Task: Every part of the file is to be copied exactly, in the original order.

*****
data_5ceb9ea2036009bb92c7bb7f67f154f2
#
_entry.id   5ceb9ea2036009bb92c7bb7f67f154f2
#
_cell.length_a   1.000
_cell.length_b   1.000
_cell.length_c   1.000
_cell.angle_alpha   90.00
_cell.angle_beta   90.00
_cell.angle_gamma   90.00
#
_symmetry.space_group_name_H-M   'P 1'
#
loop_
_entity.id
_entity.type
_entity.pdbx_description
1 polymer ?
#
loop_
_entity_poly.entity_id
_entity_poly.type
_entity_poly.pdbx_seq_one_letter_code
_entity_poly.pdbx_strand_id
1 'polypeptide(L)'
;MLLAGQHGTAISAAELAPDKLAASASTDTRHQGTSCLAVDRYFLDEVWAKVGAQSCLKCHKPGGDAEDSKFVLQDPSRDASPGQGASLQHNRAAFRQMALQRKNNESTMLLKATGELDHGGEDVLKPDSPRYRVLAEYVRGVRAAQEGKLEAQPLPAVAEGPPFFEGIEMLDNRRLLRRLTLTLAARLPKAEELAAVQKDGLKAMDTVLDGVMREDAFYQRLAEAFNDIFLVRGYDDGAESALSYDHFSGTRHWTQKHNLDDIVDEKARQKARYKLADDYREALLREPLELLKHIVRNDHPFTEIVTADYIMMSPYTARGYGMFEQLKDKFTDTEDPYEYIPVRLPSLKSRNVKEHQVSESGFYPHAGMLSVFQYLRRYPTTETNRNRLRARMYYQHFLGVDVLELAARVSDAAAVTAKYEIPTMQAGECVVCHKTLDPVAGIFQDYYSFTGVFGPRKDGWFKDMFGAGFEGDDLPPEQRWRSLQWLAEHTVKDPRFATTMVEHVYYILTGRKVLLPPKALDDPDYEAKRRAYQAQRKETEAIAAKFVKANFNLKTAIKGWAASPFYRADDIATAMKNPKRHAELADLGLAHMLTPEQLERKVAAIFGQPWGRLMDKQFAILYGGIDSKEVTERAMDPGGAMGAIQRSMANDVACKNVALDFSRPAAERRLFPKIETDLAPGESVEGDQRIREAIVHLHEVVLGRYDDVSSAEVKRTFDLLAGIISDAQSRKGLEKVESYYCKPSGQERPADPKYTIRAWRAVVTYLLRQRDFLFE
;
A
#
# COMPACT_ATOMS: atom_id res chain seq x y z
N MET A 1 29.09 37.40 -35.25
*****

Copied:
data_5ceb9ea2036009bb92c7bb7f67f154f2
#
_entry.id   5ceb9ea2036009bb92c7bb7f67f154f2
#
_cell.length_a   1.000
_cell.length_b   1.000
_cell.length_c   1.000
_cell.angle_alpha   90.00
_cell.angle_beta   90.00
_cell.angle_gamma   90.00
#
_symmetry.space_group_name_H-M   'P 1'
#
loop_
_entity.id
_entity.type
_entity.pdbx_description
1 polymer ?
#
loop_
_entity_poly.entity_id
_entity_poly.type
_entity_poly.pdbx_seq_one_letter_code
_entity_poly.pdbx_strand_id
1 'polypeptide(L)'
;MLLAGQHGTAISAAELAPDKLAASASTDTRHQGTSCLAVDRYFLDEVWAKVGAQSCLKCHKPGGDAEDSKFVLQDPSRDASPGQGASLQHNRAAFRQMALQRKNNESTMLLKATGELDHGGEDVLKPDSPRYRVLAEYVRGVRAAQEGKLEAQPLPAVAEGPPFFEGIEMLDNRRLLRRLTLTLAARLPKAEELAAVQKDGLKAMDTVLDGVMREDAFYQRLAEAFNDIFLVRGYDDGAESALSYDHFSGTRHWTQKHNLDDIVDEKARQKARYKLADDYREALLREPLELLKHIVRNDHPFTEIVTADYIMMSPYTARGYGMFEQLKDKFTDTEDPYEYIPVRLPSLKSRNVKEHQVSESGFYPHAGMLSVFQYLRRYPTTETNRNRLRARMYYQHFLGVDVLELAARVSDAAAVTAKYEIPTMQAGECVVCHKTLDPVAGIFQDYYSFTGVFGPRKDGWFKDMFGAGFEGDDLPPEQRWRSLQWLAEHTVKDPRFATTMVEHVYYILTGRKVLLPPKALDDPDYEAKRRAYQAQRKETEAIAAKFVKANFNLKTAIKGWAASPFYRADDIATAMKNPKRHAELADLGLAHMLTPEQLERKVAAIFGQPWGRLMDKQFAILYGGIDSKEVTERAMDPGGAMGAIQRSMANDVACKNVALDFSRPAAERRLFPKIETDLAPGESVEGDQRIREAIVHLHEVVLGRYDDVSSAEVKRTFDLLAGIISDAQSRKGLEKVESYYCKPSGQERPADPKYTIRAWRAVVTYLLRQRDFLFE
;
A
#
# COMPACT_ATOMS: atom_id res chain seq x y z
N MET A 1 29.09 37.40 -35.25